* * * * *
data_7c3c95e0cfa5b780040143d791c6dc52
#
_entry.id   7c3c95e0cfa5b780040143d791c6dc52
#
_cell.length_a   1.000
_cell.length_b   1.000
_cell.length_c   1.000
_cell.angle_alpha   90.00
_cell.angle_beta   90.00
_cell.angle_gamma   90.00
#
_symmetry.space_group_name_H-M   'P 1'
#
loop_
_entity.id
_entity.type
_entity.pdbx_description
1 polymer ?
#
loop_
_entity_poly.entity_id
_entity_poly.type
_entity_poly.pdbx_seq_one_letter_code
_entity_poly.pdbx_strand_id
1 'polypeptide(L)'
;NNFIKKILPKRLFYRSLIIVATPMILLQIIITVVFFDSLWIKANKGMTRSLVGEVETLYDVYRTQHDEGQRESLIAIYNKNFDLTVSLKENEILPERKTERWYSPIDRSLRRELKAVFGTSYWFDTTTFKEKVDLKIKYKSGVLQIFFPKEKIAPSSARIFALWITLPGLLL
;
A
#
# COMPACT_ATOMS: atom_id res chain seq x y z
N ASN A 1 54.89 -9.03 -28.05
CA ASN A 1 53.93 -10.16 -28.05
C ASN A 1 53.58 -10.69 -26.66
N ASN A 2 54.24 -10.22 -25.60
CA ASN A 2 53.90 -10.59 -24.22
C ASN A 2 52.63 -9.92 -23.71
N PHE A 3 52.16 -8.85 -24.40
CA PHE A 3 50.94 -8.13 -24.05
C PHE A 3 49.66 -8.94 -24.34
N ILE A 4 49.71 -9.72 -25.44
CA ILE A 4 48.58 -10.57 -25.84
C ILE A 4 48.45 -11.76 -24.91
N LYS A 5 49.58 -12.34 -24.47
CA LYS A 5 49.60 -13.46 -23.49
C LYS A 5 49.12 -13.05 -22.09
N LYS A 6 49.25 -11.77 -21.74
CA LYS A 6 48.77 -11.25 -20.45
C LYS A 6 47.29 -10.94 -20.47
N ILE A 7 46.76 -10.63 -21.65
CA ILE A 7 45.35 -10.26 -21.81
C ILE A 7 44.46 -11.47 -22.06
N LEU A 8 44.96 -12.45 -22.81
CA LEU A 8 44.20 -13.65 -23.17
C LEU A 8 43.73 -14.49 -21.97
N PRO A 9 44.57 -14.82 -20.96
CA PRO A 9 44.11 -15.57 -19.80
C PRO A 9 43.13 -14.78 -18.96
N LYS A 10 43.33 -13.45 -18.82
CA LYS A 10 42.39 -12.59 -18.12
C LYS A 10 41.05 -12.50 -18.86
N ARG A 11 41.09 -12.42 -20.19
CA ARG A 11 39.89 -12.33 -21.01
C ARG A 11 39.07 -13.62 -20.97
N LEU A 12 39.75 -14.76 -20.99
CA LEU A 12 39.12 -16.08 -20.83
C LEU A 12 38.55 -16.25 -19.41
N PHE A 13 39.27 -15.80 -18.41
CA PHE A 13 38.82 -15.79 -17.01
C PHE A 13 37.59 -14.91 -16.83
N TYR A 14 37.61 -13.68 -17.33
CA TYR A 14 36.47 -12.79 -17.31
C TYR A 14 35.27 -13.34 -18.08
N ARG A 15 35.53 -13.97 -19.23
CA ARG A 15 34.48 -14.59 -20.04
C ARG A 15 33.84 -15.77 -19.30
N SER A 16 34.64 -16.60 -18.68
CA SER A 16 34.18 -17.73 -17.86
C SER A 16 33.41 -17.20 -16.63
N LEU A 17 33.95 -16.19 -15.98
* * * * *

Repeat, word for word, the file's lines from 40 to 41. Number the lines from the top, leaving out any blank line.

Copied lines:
N ILE A 4 49.71 -9.72 -25.44
CA ILE A 4 48.58 -10.57 -25.84